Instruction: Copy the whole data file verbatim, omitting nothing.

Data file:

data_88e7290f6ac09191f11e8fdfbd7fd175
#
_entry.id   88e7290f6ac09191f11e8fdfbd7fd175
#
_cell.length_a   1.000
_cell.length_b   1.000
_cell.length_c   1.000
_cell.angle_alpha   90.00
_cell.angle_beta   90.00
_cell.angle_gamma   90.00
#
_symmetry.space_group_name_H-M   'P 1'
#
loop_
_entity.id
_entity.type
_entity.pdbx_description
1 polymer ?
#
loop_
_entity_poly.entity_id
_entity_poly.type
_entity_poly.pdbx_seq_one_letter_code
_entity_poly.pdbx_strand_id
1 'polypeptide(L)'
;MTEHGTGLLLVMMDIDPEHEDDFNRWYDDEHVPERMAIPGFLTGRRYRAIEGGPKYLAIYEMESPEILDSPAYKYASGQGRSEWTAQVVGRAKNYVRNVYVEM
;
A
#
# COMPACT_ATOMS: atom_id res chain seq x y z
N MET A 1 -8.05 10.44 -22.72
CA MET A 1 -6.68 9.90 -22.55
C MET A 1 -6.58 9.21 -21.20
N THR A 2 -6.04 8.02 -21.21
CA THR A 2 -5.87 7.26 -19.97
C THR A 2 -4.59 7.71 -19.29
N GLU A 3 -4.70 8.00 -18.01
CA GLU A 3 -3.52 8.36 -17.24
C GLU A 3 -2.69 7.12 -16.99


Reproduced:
data_88e7290f6ac09191f11e8fdfbd7fd175
#
_entry.id   88e7290f6ac09191f11e8fdfbd7fd175
#
_cell.length_a   1.000
_cell.length_b   1.000
_cell.length_c   1.000
_cell.angle_alpha   90.00
_cell.angle_beta   90.00
_cell.angle_gamma   90.00
#
_symmetry.space_group_name_H-M   'P 1'
#
loop_
_entity.id
_entity.type
_entity.pdbx_description
1 polymer ?
#
loop_
_entity_poly.entity_id
_entity_poly.type
_entity_poly.pdbx_seq_one_letter_code
_entity_poly.pdbx_strand_id
1 'polypeptide(L)'
;MTEHGTGLLLVMMDIDPEHEDDFNRWYDDEHVPERMAIPGFLTGRRYRAIEGGPKYLAIYEMESPEILDSPAYKYASGQGRSEWTAQVVGRAKNYVRNVYVEM
;
A
#
# COMPACT_ATOMS: atom_id res chain seq x y z
N MET A 1 -8.05 10.44 -22.72
CA MET A 1 -6.68 9.90 -22.55
C MET A 1 -6.58 9.21 -21.20
N THR A 2 -6.04 8.02 -21.21
CA THR A 2 -5.87 7.26 -19.97
C THR A 2 -4.59 7.71 -19.29
N GLU A 3 -4.70 8.00 -18.01
CA GLU A 3 -3.52 8.36 -17.24
C GLU A 3 -2.69 7.12 -16.99